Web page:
Render. Rinse. Repeat! That's AMD's new recommended method of hair care. The company could have just very well ushered in a new era of 3D graphics with its new hair processing technique dubbed TressFX. The process showcases more "realistic" and "natural" hair for in game characters.
AMD says that the new technique allows for individual strands of hair to be rendered out, and everything will flow more naturally with unique physics properties and collision detection. Long gone are the days when you have to suffer trough Laura Croft's pony tail bouncing within a seemingly flat plane.
AMD's blog stated:
Over the years we have seen some weird apps pop up in both the Apple App store as well as the Google Play Store, but this one may take the cake. Myshkin Ingawale, a graduate of MIT, has created an app that will analyze your urine and spits out a breakdown of several key parameters that allude to your state of health.
I know what you are thinking and there is no reason to worry. The app works by taking an image of a test strip that was dunked into a cup on urine. Dubbed Uchek It works by taking photos at set intervals and analyzing the color changes on the test strip. By doing this it is able to measure the levels of glucose, bilirubin, proteins, specific gravity, ketones, leukocytes, nitrites, urobilinogen and hematuria present in the urine.
Ingawale says that the app replaces much larger and more expensive machines which can cost between $1K and $10k. Those machines use proprietary test strips that can cost upwards of $100. For $20 Ingawale gives you a packet of test strips, and the app is only a $0.99 purchase in the Apple App Store. An Android version of the app is currently in development with the release date currently unspecified.
Google have just pushed out Chrome 26 in beta form, which includes improved spell checking abilities with updated dictionaries and added support for Korean, Tamil and Albanian. You can also sync custom dictionaries across multiple devices.
Added dictionaries aren't the only things Chrome 26 receives, support for grammar, homonym and context-sensitive checking, which is the same technology we see baked into Google search and Docs. The improved engine will correct proper nouns, such as the misspelling of Stephen Spielberg - whereas "Steven" is the correct way of spelling his name. This feature is currently locked to English users who have to enable the "Ask Google for suggestions" spell check option.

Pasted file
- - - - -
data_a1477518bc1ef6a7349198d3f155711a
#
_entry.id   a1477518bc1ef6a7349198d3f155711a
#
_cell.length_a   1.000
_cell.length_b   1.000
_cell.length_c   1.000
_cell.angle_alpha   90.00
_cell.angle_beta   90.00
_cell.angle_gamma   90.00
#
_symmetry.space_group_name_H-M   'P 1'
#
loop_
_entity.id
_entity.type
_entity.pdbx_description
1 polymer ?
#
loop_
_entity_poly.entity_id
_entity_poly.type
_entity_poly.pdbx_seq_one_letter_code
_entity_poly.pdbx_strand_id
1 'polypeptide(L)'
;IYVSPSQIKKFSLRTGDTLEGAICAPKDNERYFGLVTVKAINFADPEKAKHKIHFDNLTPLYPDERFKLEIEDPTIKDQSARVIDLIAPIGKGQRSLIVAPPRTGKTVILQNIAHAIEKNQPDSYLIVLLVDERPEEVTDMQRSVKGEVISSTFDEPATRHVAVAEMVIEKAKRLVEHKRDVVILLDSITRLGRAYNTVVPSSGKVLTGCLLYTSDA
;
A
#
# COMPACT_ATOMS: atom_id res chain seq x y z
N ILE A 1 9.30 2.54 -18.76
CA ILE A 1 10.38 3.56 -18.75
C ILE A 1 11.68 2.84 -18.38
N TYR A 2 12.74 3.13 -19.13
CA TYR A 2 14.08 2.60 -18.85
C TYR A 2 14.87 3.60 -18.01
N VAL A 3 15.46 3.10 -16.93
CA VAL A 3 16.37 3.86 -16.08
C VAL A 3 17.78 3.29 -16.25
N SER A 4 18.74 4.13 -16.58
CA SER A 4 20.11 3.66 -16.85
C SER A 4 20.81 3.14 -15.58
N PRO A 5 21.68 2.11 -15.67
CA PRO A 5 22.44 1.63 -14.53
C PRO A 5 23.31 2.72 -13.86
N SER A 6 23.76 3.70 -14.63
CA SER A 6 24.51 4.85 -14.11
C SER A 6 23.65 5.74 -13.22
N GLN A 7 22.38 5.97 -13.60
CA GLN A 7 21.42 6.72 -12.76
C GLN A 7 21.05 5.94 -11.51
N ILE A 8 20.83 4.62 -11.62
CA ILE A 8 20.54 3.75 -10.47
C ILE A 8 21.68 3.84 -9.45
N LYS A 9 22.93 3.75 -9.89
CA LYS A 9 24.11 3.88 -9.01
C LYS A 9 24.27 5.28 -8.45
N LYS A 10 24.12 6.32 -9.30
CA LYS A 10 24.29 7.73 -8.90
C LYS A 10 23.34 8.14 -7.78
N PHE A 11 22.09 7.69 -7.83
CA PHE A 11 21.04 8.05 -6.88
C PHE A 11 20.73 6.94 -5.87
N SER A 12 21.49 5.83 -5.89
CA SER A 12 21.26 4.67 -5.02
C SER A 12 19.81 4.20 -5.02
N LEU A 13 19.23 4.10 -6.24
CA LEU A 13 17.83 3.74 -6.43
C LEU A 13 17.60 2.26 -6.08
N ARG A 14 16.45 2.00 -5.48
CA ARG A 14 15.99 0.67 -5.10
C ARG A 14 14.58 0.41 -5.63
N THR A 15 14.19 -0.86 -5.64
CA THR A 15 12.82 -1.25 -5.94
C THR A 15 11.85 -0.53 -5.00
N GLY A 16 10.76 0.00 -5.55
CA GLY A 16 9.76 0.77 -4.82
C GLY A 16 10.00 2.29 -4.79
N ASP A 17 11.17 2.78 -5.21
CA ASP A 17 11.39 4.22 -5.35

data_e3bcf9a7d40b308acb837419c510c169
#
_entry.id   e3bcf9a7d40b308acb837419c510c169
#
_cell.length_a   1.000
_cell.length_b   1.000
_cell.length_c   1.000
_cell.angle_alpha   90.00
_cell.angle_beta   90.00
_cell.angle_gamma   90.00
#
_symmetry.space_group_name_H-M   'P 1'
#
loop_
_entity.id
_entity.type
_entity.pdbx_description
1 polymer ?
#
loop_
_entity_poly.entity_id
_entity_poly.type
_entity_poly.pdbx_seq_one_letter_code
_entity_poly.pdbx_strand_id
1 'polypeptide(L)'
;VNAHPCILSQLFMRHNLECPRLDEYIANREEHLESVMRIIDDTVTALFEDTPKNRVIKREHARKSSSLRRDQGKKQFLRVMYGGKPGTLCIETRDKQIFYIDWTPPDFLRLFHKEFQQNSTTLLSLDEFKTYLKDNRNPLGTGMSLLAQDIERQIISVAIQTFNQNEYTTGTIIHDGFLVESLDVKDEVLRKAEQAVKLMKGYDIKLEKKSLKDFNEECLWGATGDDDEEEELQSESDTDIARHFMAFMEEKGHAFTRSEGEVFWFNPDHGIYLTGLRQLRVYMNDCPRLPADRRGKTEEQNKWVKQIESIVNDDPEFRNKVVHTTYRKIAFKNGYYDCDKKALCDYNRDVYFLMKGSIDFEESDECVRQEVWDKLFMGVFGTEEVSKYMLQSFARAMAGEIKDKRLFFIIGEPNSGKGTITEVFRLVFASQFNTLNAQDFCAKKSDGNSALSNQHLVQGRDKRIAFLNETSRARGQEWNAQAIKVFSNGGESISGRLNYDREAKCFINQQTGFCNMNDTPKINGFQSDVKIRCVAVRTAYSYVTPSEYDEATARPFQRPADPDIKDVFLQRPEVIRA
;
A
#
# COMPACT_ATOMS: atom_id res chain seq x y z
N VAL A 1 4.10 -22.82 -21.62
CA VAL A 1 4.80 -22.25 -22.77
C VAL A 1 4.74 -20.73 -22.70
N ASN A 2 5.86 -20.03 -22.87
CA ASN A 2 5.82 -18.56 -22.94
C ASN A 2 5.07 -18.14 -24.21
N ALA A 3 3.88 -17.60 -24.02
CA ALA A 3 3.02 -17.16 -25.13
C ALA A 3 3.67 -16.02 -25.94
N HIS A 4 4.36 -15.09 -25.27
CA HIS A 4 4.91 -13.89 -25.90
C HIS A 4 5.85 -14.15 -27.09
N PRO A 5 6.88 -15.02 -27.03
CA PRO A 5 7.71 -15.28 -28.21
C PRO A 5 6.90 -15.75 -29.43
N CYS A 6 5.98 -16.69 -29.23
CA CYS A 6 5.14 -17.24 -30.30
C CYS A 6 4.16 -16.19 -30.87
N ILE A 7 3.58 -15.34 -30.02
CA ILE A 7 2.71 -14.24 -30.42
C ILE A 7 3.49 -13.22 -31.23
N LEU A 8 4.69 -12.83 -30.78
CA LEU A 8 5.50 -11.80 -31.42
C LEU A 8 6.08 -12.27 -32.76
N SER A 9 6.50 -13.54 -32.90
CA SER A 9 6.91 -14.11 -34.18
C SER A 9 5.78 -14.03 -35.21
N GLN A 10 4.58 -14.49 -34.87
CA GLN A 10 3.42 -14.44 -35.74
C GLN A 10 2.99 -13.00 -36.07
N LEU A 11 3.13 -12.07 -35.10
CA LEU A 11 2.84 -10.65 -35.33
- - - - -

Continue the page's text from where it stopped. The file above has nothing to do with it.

Other changes include:
Last week, Yahoo CEO Marissa Mayer pissed off a bunch of her employees by banning them from working remotely. Working from home can be great for some people, but now if you did that at Yahoo, you'll have to completely change your day-to-day life and work at a Yahoo office.
Jackie Reses, Yahoo's Human Resources boss, sent a memo out, advising that all remote employees would need to be working in Yahoo offices by June. This will mostly affect parents of young children, where working from home can be a massive benefit. Where it gets weird, is that Mayer herself had a child last year, and is a CEO of one of the biggest companies in the world - so how does she do it? How does she balance the trials and tribulations of motherhood, with the responsibilities of being a CEO?
Well, she builds her own nursery in her office, that's how! This will not bode well with mothers at Yahoo who currently work remotely, and so they should be upset. If it's good for Mayer, and not for them, what does that mean for working parents at Yahoo? Why not just build a nursery and staff it within Yahoo to keep everyone happy? I know that's what I'd do - keep your employees happy, at all costs.
We've heard so much about the PlayStation 4 in the last week or so, but what about the cost of games? Surely these next-gen games cost more to develop? Yes, yes they do, and that cost will see games rise by 5-10% at launch, thanks to the higher development costs on the PS4.
The news comes from EA's latest investor call, where the company's Chief Financial Officer, Blake Jorgensen, stated that there will be a 5-10% increase in development costs for PS4 titles. This means we should expect to see PS4 titles priced at $69.99 at launch, where over time, they'll eventually fall down to $59.99. In order to back this up, EA's Chief Technology Officer, Rajat Taneja, has said that PS4 games will be capable of 8-10 times the graphic capabilities of current-gen games, where we'll see games in 1080p at 60fps.
One last surprise, Taneja also said that he's seen Battlefield 4 and that "it's stunning."